USA Must Pay Part of Chevron’s $1 Billion Mine Cleanup

DENVER (CN) — The 10th Circuit ruled Wednesday that the United States must pay part of Chevron’s $1 billion bill to clean up hazardous waste at an old mine site in New Mexico.

Reversing in part and remanding to decide how much the government owes, the unanimous panel found the government a “potentially responsible party” under the Comprehensive Environmental Response, Compensation, and Liability Act of 1980, or CERCLA, which requires it to pay part of Chevron’s cleanup costs at the site near Questa, New Mexico.

Under CERCLA, the owner of a property where hazardous waste has been dumped, or a person who arranges for the dumping, can be held liable as a potentially responsible party, or PRP, for cleanup costs.

The three-judge panel held that the United States is an owner of the Questa mines because it owned some of the land when Chevron disposed of hazardous waste there, rendering it a PRP.

The panel also found that the United States did not arrange for the disposal.

“It is undisputed that the United States held legal title to relevant portions of the Questa mining lands at the time of significant hazardous substance disposal,” Chief Judge Timothy Tymkovich wrote for the panel.””The United States is a PRP with respect to the Questa site and is strictly liable to contribute its equitably allocated share of Chevron’s response costs.”

Chevron and its corporate predecessors mined molybdenum, an essential mineral for military-grade steel, at the Questa site for nearly a century until the mines were shut down in 2014. During that time, roughly 428 million tons of rock waste were dumped on land acquired from the federal government and New Mexico.

The mining generated tons of hazardous substances that required cleanup, and Chevron began remediating the site as a PRP under orders from the Environmental Protection Agency.

Cleanup is expected to take decades and cost more than $1 billion. So Chevron sued the government, seeking a declaration that the United States is also a PRP liable for cleanup costs, as both an “owner” and an “arranger.”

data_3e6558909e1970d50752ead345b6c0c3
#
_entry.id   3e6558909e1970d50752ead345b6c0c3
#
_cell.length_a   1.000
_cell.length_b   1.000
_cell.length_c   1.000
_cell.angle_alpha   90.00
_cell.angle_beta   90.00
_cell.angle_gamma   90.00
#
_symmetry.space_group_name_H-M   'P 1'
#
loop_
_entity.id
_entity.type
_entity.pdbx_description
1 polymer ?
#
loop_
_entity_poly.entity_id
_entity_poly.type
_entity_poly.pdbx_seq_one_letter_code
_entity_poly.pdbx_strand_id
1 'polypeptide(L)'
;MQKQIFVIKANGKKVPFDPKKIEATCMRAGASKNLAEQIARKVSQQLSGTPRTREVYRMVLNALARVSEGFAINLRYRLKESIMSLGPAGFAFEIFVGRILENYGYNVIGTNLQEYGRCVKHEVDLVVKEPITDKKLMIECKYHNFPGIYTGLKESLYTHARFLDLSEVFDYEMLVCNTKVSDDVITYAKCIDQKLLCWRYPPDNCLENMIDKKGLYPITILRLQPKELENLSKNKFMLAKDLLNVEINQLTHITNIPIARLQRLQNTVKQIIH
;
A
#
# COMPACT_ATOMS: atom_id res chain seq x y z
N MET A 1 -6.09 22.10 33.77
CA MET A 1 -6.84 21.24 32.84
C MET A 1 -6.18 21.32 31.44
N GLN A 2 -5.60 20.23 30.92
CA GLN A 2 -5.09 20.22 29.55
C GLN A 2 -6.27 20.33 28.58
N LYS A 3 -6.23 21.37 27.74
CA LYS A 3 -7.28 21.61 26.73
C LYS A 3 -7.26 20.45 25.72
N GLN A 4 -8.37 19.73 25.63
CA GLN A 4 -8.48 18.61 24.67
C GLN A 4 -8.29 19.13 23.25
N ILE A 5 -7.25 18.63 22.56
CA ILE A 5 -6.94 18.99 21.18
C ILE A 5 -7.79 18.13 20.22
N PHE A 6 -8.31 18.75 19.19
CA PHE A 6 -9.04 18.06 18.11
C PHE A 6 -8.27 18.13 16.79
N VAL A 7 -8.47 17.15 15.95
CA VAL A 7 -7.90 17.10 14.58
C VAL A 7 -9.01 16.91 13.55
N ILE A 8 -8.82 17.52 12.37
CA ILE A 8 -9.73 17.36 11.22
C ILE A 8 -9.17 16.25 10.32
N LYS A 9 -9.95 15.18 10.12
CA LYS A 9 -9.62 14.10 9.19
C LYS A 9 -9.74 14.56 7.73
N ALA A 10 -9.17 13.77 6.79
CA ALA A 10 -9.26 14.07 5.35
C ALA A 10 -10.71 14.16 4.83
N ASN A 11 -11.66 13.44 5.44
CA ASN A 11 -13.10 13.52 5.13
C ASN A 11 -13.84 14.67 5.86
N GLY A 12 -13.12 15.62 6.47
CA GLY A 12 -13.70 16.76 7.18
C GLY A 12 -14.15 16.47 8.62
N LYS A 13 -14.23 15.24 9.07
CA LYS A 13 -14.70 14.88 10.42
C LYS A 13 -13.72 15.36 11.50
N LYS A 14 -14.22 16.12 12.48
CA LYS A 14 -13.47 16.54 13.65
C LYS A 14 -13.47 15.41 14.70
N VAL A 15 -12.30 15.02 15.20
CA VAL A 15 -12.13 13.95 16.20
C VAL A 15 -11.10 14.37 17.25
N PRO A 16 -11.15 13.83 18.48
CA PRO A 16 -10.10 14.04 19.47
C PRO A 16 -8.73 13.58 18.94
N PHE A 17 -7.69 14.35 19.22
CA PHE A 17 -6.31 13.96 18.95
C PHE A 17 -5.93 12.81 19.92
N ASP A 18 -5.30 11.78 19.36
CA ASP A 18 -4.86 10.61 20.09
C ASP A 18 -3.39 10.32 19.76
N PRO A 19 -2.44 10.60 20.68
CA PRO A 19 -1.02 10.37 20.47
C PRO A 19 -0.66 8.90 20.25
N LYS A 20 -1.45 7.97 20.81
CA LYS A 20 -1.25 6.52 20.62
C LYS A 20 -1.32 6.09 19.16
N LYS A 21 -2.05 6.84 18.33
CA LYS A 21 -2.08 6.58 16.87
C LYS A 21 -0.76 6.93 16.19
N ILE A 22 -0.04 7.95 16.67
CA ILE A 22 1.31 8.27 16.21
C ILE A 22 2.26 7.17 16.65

Though it affirmed that the United States was not an “arranger,” the 10th Circuit reversed the “owner” ruling, finding that it owned legal title to some of the land at the Questa site when the waste was dumped there.

The government argued on appeal that owning “bare legal title” to the Questa land did not mean it was an owner under CERCLA. It asked the panel to adopt an exception to owner liability based on United States v. Friedland (2001, U.S. District of Colorado.)

In Friedland, the judge used an “indicia of ownership” analysis to determine whether the government possessed an indicia of ownership in an unpatented mining property that would render it an owner under CERCLA. The judge found that the United States was not an owner.

But on Wednesday Tymkovich wrote of the Friedland ruling: “This analysis has no basis in the statute.” He found that the term “owner” applies to fee title holders under CERCLA regardless of an indicia of ownership.

Tymkovich noted that the government sold some of its land to Chevron’s predecessor Molycorp, including 2,885 acres for waste disposal. Moreover, the government encouraged mining on its lands and gave Molycorp a loan to fund its molybdenum exploration and mining.

“For decades after that, the United States knew that Chevron was depositing millions of tons of waste rock and tailings on the surface estates, land over which the United States still held, at minimum, ownership via legal title,” Tymkovich wrote. “Regardless of whether contracting out mining activities might, or might not, shield a party from operator liability, it cannot shield a landowner — here, the legal titleholder — from owner liability.”

The Department of Justice declined to comment on Wednesday.

In a small victory for the government, the panel held that the United States is not liable as an arranger under CERCLA because it did not own or possess the hazardous substances dumped at the site, and Chevron has not shown that it did.

Although the “arranger” finding does not change the panel’s conclusion that the government is a PRP liable for cleanup costs, it may reduce the amount the government is ordered to pay.

Senior U.S. Circuit Judge Bobby Baldock and Tenth Circuit Judge Mary Beck Briscoe joined Tymkovich on the panel.

Chevron was represented by Peter Keisler with Sidley Austin in Washington, D.C. Neither he nor Chevron responded to requests for comment Wednesday.

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